Stories and thoughts from day to day life in the Bullard Family

Singing to an Infant: Lullabies June 25, 2011

Filed under: Songs — parentsong @ 11:32 pm
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Lullabies have been the muse that lures babes to sleep for, well, a very very long time. It is quite natural to sing to a baby. Almost every culture has some form of a lullaby. Lullabies help promote sleep, increase bonding, boost confidence and trust (part of the rhythm, something to anticipate or something expected), and can be soothing to a restless babe.

With our daughter, we sang spirituals and an English song called Ten Green Bottles. It was difficult to sing to Gabriel in the early months because he was colicky and the only thing that soothed him was shhhhing. Now that he isn’t crying all the time, I have been using lullabies to soothe him during his bedtime routine and prepare him for that wonderful slumber. This also helps me keep the routine straight. This way, even if it gets a little off track, I can keep the same basic rhythm leading to bedtime because it is guided by song. This doesn’t exactly put him to sleep every time, but it is a start!

Here is the rhythm I use for now (at 4 months):

      1. Short song to announce bath time (I wrote).
      2. After bath, during massage and dressing I sing All the Pretty Little Horses. I usually end up improvising some and changing words until we are finished.
      3. During his bottle, which is the only time I don’t nurse him, I sing Edelweiss. It’s not a typical lullaby, but it is very soothing and lovely to hum.
      4. After he has finished eating, I rock him and walk around singing the spirituals. Usually Swing Low, Sweet Chariot or Goin’ Down That Lonesome Road, residuals from when we sang Briony to sleep. If it goes on longer, I bust out the Ten Green Bottles.

Since using these songs, I am better able to keep a consistent routine. This is part of our sleep plan and part of our colic recovery. More on that in other posts.


Our Sweet Little Angel (Ha!) April 16, 2011

Filed under: Gabriel Stories — parentsong @ 2:14 pm
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I knew that this baby was quite spunky from the way he behaved in the womb. Always kicking, no, thrashing about for several hours every night. He came into this world with a bang and hasn’t let up since. This boy has been nursing non-stop since he was born. I mean, he can go four hours, but that has only happened twice. Usually he will nurse every 30 minutes for about 8 hours a day. The rest of the time it is every 1-2 hours.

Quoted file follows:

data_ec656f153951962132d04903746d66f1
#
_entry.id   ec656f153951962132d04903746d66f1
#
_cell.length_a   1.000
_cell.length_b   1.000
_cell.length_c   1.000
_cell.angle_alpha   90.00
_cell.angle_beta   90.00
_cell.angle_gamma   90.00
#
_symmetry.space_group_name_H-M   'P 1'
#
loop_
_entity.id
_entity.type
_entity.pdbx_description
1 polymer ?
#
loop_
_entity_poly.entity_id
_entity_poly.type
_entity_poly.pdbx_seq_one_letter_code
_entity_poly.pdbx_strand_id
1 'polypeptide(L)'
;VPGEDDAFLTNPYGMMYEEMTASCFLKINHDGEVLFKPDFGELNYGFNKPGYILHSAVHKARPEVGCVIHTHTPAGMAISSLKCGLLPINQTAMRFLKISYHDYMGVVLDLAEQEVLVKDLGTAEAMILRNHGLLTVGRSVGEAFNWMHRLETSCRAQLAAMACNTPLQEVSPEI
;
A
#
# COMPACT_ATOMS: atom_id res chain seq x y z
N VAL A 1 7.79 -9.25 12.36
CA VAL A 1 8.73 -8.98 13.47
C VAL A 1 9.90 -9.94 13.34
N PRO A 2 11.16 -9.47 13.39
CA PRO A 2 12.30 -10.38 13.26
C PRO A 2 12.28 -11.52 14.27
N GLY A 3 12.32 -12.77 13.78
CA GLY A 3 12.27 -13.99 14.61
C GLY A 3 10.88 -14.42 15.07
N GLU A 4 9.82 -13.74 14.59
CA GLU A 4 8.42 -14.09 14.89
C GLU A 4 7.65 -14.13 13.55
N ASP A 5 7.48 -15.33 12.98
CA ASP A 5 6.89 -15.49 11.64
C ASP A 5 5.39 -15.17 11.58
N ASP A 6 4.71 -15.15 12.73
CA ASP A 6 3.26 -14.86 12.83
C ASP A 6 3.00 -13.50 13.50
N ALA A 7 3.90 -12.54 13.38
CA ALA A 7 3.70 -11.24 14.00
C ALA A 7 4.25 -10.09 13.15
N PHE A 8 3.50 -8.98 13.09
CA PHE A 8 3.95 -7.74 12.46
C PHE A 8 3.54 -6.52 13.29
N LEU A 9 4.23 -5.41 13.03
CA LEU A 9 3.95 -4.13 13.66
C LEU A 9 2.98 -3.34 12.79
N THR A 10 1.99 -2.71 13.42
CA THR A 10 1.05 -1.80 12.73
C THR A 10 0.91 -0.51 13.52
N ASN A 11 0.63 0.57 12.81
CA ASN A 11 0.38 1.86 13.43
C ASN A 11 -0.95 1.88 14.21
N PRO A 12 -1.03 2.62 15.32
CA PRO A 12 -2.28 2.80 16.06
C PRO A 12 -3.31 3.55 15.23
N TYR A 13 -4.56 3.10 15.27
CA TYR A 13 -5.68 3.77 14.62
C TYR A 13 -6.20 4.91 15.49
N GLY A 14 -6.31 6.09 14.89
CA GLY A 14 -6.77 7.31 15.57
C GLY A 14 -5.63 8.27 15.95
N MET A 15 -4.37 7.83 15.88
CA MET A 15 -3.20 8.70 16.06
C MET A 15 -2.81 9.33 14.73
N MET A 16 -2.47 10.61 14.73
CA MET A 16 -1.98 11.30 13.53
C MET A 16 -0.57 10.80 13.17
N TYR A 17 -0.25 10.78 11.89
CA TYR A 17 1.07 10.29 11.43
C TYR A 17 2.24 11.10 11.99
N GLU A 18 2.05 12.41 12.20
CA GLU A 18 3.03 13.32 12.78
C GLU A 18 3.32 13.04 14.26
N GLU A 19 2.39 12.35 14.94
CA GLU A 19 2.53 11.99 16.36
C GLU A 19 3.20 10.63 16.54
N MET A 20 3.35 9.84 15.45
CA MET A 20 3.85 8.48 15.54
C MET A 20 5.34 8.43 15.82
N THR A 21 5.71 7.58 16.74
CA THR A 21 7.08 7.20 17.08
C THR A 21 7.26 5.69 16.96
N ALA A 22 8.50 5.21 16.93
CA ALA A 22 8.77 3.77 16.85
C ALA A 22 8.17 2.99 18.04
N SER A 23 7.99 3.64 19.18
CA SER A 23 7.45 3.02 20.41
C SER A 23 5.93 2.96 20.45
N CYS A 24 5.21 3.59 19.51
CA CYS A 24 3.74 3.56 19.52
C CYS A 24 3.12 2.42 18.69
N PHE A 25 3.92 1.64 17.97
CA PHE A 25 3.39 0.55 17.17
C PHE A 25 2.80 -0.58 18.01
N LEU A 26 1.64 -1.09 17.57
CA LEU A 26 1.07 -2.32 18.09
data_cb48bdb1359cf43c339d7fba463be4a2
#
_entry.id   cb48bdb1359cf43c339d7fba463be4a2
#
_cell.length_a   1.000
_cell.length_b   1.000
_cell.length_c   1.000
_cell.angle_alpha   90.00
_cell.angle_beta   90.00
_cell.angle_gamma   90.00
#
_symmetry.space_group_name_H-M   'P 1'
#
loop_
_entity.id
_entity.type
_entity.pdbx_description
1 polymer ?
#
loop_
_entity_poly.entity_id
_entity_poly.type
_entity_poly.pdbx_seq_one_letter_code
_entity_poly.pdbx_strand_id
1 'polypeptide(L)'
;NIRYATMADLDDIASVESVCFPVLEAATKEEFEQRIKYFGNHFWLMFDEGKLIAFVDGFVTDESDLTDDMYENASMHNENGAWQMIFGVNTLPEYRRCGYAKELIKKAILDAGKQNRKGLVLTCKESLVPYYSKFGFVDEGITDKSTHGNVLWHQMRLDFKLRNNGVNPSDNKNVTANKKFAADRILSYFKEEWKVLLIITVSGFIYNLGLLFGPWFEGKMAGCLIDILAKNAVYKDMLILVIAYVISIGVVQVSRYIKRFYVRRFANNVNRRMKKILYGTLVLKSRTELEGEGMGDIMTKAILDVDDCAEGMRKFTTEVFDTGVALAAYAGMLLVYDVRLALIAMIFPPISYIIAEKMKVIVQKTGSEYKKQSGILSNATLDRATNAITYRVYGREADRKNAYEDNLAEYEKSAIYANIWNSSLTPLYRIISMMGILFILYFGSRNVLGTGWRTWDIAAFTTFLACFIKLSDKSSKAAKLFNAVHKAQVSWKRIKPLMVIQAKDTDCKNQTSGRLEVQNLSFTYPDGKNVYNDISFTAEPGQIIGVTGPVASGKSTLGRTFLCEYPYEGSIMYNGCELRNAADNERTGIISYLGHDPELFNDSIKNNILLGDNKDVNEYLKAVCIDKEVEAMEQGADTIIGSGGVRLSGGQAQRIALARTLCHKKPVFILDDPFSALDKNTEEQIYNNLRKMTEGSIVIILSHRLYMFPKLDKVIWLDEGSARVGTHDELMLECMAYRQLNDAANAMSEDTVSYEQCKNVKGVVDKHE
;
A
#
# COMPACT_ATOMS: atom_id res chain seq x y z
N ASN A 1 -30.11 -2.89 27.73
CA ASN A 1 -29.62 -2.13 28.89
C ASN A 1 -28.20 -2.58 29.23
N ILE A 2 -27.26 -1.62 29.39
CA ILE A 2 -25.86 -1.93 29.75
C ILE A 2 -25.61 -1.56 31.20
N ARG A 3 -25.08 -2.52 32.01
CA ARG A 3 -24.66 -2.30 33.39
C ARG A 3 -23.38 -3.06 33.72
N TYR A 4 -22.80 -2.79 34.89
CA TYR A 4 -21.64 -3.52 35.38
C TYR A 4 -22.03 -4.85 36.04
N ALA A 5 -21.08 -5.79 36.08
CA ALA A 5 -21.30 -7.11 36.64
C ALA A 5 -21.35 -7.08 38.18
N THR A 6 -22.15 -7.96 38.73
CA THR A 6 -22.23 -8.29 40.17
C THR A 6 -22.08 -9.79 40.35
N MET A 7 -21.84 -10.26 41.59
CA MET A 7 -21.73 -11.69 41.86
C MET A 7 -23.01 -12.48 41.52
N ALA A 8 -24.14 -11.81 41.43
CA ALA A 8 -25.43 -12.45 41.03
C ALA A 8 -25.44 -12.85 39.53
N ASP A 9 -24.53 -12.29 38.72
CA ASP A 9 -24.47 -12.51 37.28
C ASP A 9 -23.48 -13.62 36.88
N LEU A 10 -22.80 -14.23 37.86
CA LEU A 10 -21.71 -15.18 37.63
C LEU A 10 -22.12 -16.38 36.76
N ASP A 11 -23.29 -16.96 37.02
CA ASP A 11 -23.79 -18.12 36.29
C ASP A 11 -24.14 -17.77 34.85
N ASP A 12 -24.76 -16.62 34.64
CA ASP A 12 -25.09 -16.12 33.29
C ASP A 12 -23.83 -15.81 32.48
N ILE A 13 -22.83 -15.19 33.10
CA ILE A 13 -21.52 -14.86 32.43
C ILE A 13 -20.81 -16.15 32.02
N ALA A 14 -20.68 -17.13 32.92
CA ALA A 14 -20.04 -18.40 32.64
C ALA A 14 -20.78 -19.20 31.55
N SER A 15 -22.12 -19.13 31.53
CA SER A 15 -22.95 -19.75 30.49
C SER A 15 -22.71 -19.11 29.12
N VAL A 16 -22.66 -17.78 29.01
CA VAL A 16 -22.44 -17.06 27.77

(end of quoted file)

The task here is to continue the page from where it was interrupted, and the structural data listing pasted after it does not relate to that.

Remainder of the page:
Now, they aren’t long, drawn out nursing sessions. He is finished after about five minutes. He has learned not to take too much at a time because he spits it all back up. He used to lose the whole “meal” several times a day. We figured out how to deal with the spitting up (thanks to Dr. Sears’ suggestions) and so that is less of an issue. Although, I am still changing my outfit (yes, the entire thing) one to three times a day.

For many babies, spitting up causes a weight gain problem. Not with this guy. He is, as of today, 14 lbs 12 oz. Okay, seven weeks and on our way to 6-9 month clothing!

Sleeping is also a big issue. Since he nurses so much, he sleeps very little. I mean, sometimes nine hours in a 24-hour period. He averages just under 12. For a newborn, that is very low. So he’s active, no problem, right? Wrong. Most of his waking time, if not nursing, he is crying. Loudly. Like an ambulance driving right through your living room. So, is something wrong with him? I don’t know.

Enter the medications: We started Zantac (against our wishes) with the hope of helping him be in less pain. His crying was often related to feeding, so he was diagnosed with reflux, or GER. After two weeks and no change, we have switched him to Prilosec, which is supposed to be more effective. Still, not a whole lot of difference. He may just be very vocal, or grow out of it eventually like so many babies do.

So how are we coping? More to come on that. I’ll write that bit as soon as I have another few minutes here and there to actually sit and use both of my hands!


Fresh Pics! March 13, 2011

Filed under: Family — parentsong @ 9:45 am
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Looking rather ginger here...

Enough of my blabbing, here are some of the latest Briony and Gabriel photos for your viewing pleasure!


Gabriel’s First Five Days March 2, 2011

Filed under: Gabriel Stories — parentsong @ 9:56 pm
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As with many new additions, the first few days are always the most surreal. This thing is here that wasn’t before and everything has been a little different since then. I mean, life goes on and we try to keep things as normal as possible, but things are different. And exciting!

When Briony was born, it was my favorite story to tell. We were invited back to our Bradley class to share the story of her birth with the next class. It was so nice to share the story. Now we have Gabriel’s story. Hardly a typical birth story; and certainly one that Nick was not expecting (at least I don’t recall him brushing up on how to deliver a baby prior to the birth). It has taken me a few days just to process what happened. It was so fast and unexpected. During labor, I thought about getting the music out and filling the diffuser with my essential oils, but all I could do was tell Nick to keep talking to me. And then suddenly the baby was born.